Peace Corps Announces Top College and University Rankings
February 4, 2010WASHINGTON, D.C., February 4, 2010 The Peace Corps announces its annual rankings of the top Peace Corps volunteer-producing colleges and universities. This year, University of Washington holds the top rank for large schools with 101 currently serving Peace Corps volunteer undergraduate alumni. This is the fourth year in a row that the University of Washington has taken the top spot. In the medium school category, The George Washington University ranks number one for the second year in a row with 53 undergraduate alumni serving. For small schools, St. Olaf ranks highest, with 26 currently serving undergraduate alumni volunteers. This is the first time that St. Olaf has topped the small school category since the Peace Corps began ranking the schools based on the three tier enrollment system in 2003.
Historically, University of California, Berkeley maintains the number one all-time rank, with 3,412 Peace Corps total volunteer alumni.
For nearly 50 years, enthusiastic college alumni have contributed to the success of Peace Corps programs and our mission to promote world peace and friendship in host communities around the world, said Peace Corps Director Aaron S. Williams. Peace Corps service is a life changing leadership opportunity and a great career foundation in almost every field, ranging from international development, education, public health, engineering, agriculture, and law, to name a few. I am proud of our historic relationship with over 3,000 colleges and universities in the United States and look forward to recruiting and training the next generation of Peace Corps volunteers.
The following are the top five colleges and universities in each undergraduate category:
- University of Washington (101 currently serving Peace Corps volunteer undergraduate alumni), University of Colorado at Boulder (95), University of California, Berkeley (89), Michigan State University (86), and University of Florida (79) top this years large school undergraduate rankings.
- The George Washington University (53), American University (51), Cornell University (46), Miami University (43), and The College of William & Mary (40) lead the medium school undergraduate rankings.
- The greatest number of Peace Corps volunteers from small schools came from St. Olaf College (26), University of Mary Washington (23), Middlebury College (21), University of Portland (20), University of Puget Sound (20) and Williams College (20).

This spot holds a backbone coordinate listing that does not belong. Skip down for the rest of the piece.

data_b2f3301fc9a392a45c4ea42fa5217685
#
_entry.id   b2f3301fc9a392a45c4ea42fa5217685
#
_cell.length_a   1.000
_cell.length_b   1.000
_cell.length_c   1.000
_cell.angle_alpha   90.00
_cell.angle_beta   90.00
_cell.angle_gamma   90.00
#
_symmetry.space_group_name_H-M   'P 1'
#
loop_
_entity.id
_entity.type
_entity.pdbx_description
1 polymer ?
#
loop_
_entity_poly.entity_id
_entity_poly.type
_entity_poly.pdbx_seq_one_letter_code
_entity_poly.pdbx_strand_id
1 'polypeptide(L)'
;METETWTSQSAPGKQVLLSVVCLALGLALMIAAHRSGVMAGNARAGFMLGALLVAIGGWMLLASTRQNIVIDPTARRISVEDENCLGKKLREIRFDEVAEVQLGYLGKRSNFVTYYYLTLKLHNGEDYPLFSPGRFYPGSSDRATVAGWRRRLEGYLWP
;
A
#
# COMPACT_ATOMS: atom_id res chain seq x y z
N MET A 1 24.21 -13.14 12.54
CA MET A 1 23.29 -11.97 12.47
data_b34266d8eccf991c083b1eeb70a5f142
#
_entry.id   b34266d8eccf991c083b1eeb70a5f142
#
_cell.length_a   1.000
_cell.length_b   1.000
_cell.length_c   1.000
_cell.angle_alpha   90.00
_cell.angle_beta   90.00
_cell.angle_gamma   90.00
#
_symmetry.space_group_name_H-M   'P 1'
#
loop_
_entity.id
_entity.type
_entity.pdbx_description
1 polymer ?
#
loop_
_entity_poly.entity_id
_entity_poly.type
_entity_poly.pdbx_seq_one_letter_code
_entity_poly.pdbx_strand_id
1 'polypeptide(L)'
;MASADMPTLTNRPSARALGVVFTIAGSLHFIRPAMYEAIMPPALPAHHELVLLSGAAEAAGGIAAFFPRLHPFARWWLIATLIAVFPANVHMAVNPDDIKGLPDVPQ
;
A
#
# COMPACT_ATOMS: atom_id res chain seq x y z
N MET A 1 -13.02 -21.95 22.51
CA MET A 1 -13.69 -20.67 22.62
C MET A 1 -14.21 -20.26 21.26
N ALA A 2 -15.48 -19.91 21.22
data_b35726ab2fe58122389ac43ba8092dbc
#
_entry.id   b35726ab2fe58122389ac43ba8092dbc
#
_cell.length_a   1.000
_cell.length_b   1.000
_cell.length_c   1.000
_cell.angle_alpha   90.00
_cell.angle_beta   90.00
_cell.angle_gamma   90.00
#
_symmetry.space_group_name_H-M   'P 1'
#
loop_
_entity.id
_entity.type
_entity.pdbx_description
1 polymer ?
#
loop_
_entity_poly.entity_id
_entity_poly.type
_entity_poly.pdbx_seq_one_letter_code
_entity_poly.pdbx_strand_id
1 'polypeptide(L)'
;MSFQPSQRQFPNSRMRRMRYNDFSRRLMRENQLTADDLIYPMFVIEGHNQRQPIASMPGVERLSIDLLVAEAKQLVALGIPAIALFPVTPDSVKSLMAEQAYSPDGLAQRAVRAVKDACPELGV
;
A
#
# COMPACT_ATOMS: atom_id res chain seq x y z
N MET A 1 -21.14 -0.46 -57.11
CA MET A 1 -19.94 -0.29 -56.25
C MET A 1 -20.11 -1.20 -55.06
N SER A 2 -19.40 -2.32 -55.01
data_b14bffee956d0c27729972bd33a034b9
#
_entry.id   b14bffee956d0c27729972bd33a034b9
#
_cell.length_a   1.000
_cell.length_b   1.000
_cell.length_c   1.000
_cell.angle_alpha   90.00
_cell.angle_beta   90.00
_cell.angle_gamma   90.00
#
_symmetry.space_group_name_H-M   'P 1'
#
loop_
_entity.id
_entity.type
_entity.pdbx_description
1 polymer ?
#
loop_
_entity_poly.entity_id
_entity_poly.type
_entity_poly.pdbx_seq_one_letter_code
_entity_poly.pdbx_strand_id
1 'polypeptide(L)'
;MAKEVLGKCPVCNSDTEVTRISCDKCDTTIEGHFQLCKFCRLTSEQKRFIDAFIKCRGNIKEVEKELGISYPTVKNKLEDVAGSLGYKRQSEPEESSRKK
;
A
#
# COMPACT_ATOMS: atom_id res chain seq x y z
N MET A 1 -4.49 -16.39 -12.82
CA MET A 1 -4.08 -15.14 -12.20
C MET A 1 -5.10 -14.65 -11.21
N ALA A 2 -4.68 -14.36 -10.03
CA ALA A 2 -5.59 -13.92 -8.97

You can view the entire top 25 rankings for each school size category, as well as all-time and graduate school rankings here.
This year, several schools entered the undergraduate top 25, either as new members or as schools with increased enrollment from previous years. The University of California, Santa Cruz entered the top 25 large school rankings. The University of Chicago; University of Miami; Emory University; University of Nevada, Reno; and the University of North Carolina Wilmington all entered the top 25 medium school rankings. The University of Portland, Hobart and William Smith Colleges and The Evergreen State College all entered the top 25 small schools.
The Peace Corps ranks its top volunteer-producing schools annually according to the size of the student body. Small schools have less than 5,000 undergraduates, medium-sized schools have between 5,000 and 15,000 undergraduates and large schools have more than 15,000 undergraduates. The rankings are calculated based on fiscal year 2009 data as of September 30, 2009 as self-reported by Peace Corps volunteers.
Currently, there are 7,671 Peace Corps volunteers serving in 76 host countries around the world. A college degree is not mandatory for service. Relevant experience in areas such as education, health, business, IT, environment, and agriculture, however, is required. In 2009, the Peace Corps received over 15,000 applications, an 18 percent increase over 2008. This is the largest number of applications since the agency began electronically recording applications in 1998.
The Peace Corps provides both tangible benefits and a life-defining leadership experience. Peace Corps volunteers return from service as global citizens and receive support from the Peace Corps in the form of career services, graduate school opportunities, advantages in federal employment, readjustment allowances, and loan deferment and cancellation opportunities.
Peace Corps nine regional recruiting offices across the United States work to recruit and provide information and guidance to prospective Peace Corps volunteers. Peace Corps recruiters work locally throughout each region and many are responsible for specific college and university campuses. Potential applicants can connect with a local recruiter and locate their local regional recruiting office by visiting the Peace Corps website here.
As the Peace Corps approaches its 50th anniversary, its service legacy continues to promote peace and friendship around the world. Historically, nearly 200,000 Americans have served with the Peace Corps to promote a better understanding between Americans and the people of 139 host countries. Peace Corps Volunteers must be U.S. citizens and at least 18 years of age. Peace Corps service is a 27-month commitment. To learn more about the Peace Corps, please visit our website: www.peacecorps.gov.